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Mar 26, 2016 by Michelle Armstrong (marmstrong)
IDIS 8208 : Evidence-Based Clinical Relevance of Biochemistry and Molecular Biology
Sat, 26 Mar 2016 09:30:04 GMT
Fri, 25 Mar 2016 19:15:56 GMT
School of Medicine and Health Sciences
Long Course Title
Evidence-Based Clinical Relevance of Biochemistry and Molecular Biology
Short Course Title
Evidence-Based Clin Biochem
Number of Credits
Field Work (Internship)
Default Grading Method
Credit/No Credit Mode
Repeatable for Credit?
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Are Fees Applicable?
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Teaching and learning of basic science subjects in medical school is a great challenge for both instructors and students especially the students in the 3rd and 4th clinical year because formal basic science education mostly stops at the end of the preclinical years and, in the clinical years, a significant number of students demonstrate informally or formally that they often do not use basic science concepts as a background for clinical statements most likely due to poor retention of basic science knowledge. This seems especially true of biochemistry and molecular biology. One possible explanation for this is that although students learn medical relevance of biochemistry and molecular biology materials in the preclinical years, these materials taught and learned may at times be abstractive, overly simplified, incomplete, and not fully applicable to some clinical cases, especially cases that are complex and fall in a grey area where conventional thinking is challenged. Therefore, this elective course aims to help students to refresh and retain the biochemistry/molecular knowledge they had once learned based on tangible examples; in addition, this course adapts the philosophy and certain basic EBM principles to conscientiously, explicitly, and judiciously integrate biochemistry and molecular biology topics with the best evidence of their clinical applications. At the end of the course, students will not only have achieved in-depth learning of the medical relevance of specific biochemistry/molecular topics based on the best clinical evidence but also have developed advanced skills of conducting an EBM exercise to answer a specific patient question using not only clinical knowledge but also basic science knowledge. There is also the potential for converting the work done during the elective into possible publication.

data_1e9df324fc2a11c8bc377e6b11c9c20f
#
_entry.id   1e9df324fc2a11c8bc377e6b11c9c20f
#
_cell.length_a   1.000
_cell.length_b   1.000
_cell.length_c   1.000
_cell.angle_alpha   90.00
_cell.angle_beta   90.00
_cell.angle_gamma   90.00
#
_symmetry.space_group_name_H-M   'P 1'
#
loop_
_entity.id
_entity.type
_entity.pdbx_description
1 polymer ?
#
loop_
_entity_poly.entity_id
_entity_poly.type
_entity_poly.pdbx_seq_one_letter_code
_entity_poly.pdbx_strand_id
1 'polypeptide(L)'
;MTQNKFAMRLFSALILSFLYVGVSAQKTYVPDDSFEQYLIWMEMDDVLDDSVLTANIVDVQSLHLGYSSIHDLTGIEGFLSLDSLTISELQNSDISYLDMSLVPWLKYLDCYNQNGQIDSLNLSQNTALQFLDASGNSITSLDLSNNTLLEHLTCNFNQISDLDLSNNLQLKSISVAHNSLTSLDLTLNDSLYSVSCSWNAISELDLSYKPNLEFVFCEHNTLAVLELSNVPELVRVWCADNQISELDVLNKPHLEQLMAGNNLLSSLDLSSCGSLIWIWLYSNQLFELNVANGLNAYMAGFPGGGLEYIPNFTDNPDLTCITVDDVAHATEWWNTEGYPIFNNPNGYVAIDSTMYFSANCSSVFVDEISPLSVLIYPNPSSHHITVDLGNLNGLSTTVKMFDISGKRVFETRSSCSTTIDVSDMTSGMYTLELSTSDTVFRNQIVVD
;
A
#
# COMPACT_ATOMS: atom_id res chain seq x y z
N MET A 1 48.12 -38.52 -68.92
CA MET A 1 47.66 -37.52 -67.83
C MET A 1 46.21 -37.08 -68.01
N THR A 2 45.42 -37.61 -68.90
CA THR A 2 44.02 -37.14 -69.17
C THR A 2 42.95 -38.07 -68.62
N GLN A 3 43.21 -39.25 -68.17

• Assess how medical relevance of biochemistry/molecular biology information fits with medical realities by systematically researching biomedical literature. • Formulate clinical statements, identify and assess relevant information, and write answers to patient-related questions using biochemical and molecular biology information as background. • Enhance the skills associated with life-long learning and the practice of evidence-based medicine (reading and interpreting the medical literature, medical informatics, etc.).
Uploaded a Course Syllabus
Evidence-Based Clinical Relevance of Biochemistry and Molecular Biology - Han and Abate (3).docx
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